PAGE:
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U.S. House


Radel Resigns with 2nd Shortest US House Tenure in Florida History

The only other Floridian with a shorter stint in the U.S. House served 141 years ago after successfully contesting the state's at-large Election of 1870.

A Brief History of Republican SOTU Responses

Cathy McMorris Rodgers is the fifth woman from the GOP to deliver a televised opposition response and the second youngest member overall in a congressional leadership position to do so.

Who Remembered MLK? (US House Edition)

Democratic U.S. Representatives honored Dr. King via press releases at more than three times the rate of Republicans over the holiday weekend

Mariannette Miller-Meeks: Try, Try Again in 2014?

Recycled losing major party nominees have won just 17 of 92 U.S. House races in Iowa history in subsequent races, with those running for a third time winless in nine attempts.

A Year in Smart Politics

A look back at which political institutions were covered the most at Smart Politics in 2013.

Iowa to Send Historically Unseasoned US House Delegation to 114th Congress

Iowans will send their least experienced delegation to the 114th Congress since the 1970s and fourth least experienced since the end of World War II.

Status Quo in Uncompetitive Alabama 1st CD Special

Only one Democrat has won 40 percent of the vote in 25 Yellowhammer State 1st CD races since 1966.

The Final Six: Which State Will Next Elect Its 1st Woman to the US House?

Six states have yet to elect a woman to the U.S. House of Representatives, but one is poised to be crossed off that list in 2014.

Steve Stockman's 12 Percent Solution

Only 4 of 31 Texas U.S. Senate candidacies by sitting or ex-U.S. Representatives have been successful in the direct election era.

Massachusetts Republicans Lose 92nd Consecutive US House Race

Bay State Republicans have lost 92 contests in a row and picked off just 2 of 294 Democratic-held Massachusetts U.S. House seats since 1944.

Can Pennsylvania Democrats Pick Up Any US House Seats with Corbett Loss?

If Pennsylvania Democrats win the governor's mansion without netting two U.S. House seats, the party will set a record for shortest gubernatorial coattails in congressional races in state history.

Déjà Vu: Wisconsin's 2014 US House Elections

Wisconsin has elected the same U.S. House delegation in back-to-back cycles just 12 times since statehood in 1848 but is likely to do so next November.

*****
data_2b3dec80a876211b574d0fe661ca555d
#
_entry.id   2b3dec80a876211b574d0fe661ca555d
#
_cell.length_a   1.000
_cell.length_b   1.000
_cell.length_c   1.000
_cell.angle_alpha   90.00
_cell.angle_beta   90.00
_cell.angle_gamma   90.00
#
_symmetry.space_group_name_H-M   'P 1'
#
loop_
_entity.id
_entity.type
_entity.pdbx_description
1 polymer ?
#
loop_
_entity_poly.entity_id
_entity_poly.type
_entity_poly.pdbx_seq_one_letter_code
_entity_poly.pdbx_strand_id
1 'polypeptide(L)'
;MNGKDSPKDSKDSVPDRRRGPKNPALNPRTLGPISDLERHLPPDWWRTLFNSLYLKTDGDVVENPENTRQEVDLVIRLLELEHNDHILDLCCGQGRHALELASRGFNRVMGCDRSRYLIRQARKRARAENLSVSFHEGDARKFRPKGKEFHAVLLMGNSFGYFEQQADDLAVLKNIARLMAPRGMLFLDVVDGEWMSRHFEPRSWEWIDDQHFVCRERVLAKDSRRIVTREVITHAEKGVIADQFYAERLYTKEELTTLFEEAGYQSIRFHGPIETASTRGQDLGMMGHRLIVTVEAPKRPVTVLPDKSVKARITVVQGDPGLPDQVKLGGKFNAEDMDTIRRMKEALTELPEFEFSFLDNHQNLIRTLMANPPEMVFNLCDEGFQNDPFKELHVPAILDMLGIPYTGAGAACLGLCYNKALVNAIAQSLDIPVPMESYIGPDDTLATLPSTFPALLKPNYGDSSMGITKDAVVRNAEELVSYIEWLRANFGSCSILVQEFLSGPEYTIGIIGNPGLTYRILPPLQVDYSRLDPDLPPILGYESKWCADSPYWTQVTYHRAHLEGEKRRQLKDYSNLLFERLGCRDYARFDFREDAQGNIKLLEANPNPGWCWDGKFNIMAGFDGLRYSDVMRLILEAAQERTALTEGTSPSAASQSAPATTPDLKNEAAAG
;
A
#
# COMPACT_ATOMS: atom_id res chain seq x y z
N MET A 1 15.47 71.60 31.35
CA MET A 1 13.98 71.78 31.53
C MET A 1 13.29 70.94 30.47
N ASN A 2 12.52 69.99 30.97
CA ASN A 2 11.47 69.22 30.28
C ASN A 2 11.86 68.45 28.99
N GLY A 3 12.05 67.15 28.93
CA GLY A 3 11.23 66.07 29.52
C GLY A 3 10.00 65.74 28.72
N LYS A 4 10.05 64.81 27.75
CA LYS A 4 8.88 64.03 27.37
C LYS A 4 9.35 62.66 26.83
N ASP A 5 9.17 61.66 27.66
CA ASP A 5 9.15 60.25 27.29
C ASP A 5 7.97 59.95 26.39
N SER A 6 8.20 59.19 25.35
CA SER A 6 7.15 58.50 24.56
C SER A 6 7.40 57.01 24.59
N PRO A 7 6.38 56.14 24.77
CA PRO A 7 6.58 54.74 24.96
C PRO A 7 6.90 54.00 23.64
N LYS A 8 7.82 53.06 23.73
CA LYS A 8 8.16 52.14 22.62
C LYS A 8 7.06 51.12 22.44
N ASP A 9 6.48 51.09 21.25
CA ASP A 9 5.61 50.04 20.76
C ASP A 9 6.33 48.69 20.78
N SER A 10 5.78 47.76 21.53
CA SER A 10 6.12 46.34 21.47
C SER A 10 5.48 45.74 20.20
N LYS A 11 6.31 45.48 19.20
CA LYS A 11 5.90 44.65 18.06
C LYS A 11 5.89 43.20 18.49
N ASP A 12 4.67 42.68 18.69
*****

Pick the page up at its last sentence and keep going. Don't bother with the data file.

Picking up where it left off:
1 in 5 Democratic US Reps Entered House via Special Election

Nearly 20 percent of the Democratic caucus in office today was first elected via special election compared to just 1 in 10 Republicans.

Wisconsin Veterans in Midst of Record US House Delegation Drought

It has been more than 10 years since a veteran was elected to serve in the U.S. House from the Badger State - the longest period in state history

Veterans Represented in Minnesota US House Delegation for 102 Straight Years

Minnesota has elected at least one candidate with military service to the U.S. House since 1910.

Runyan 1st New Jersey Sophomore US Rep to Call it Quits in 65 Years

The New Jersey Republican is the first two-term U.S. Representative from the Garden State not to seek a third term since 1948, and only the 6th out of more than 100 to serve since 1900.

Back to Back to Back? Will Another Minnesota US Rep Fall in 2014?

It's been 50 years since the last time incumbents from the Gopher State U.S. House delegation were defeated in three consecutive cycles.

It's All Relative: Florida US Representatives Edition

11 percent of Florida's U.S. Representatives in history had family members who previously served in Congress.

Two and Done: Tim Griffin's Abrupt Exit from the US House

89 percent of the 80 two-term Arkansas U.S. Representatives since statehood ran for a third term or higher office that cycle.

Gene Taylor Contemplating Rare Comeback in Mississippi

It has been nearly 130 years since the last Mississippi U.S. Representative returned to the chamber after losing a seat at the ballot box.



Political Crumbs

The Second Time Around

Former Republican Congressman Bob Beauprez became the seventh major party or second place gubernatorial candidate in Colorado to get a second chance at the office when he narrowly won his party's nomination last month. Two of the previous six candidates were successful. Democrat Alva Adams lost his first gubernatorial bid to Benjamin Eaton in 1884, but was victorious two years later against William Meyer. Democrat Charles Johnson placed third in 1894 behind Republican Albert McIntyre and Populist incumbent Governor David Waite but returned as the Fusion (Democrat/Populist) nominee in 1898 and defeated GOPer Henry Wolcott. Gubernatorial candidates who received a second chance but lost both general elections include Democrat Thomas Patterson (1888, 1914), Progressive Edward Costigan (1912, 1914), Republican Donald Brotzman (1954, 1956), and Republican David Strickland (1978, 1986).


How Are the Plurality Winners Doing?

Nearly 40 percent of plurality winners of U.S. Senate elections lose their seat in the next election cycle. Will that happen to any of the three such incumbents on the ballot in 2014? Recent polling suggests Democrats Al Franken of Minnesota, Mark Begich of Alaska, and Jeff Merkley of Oregon all currently have an advantage over their nominated/frontrunning GOP opponents, but each is flirting with plurality support once again. Franken led endorsed GOPer Mike McFadden 48 to 42 percent in a new SurveyUSA poll while the polling group showed Merkley with a 50 to 32 percent advantage over Monica Wehby. Begich led each of the three major GOP candidates in last month's PPP survey: 42 to 37 percent over Daniel Sullivan, 41 to 33 percent over Mead Treadwell, and 43 to 27 percent over Joe Miller.


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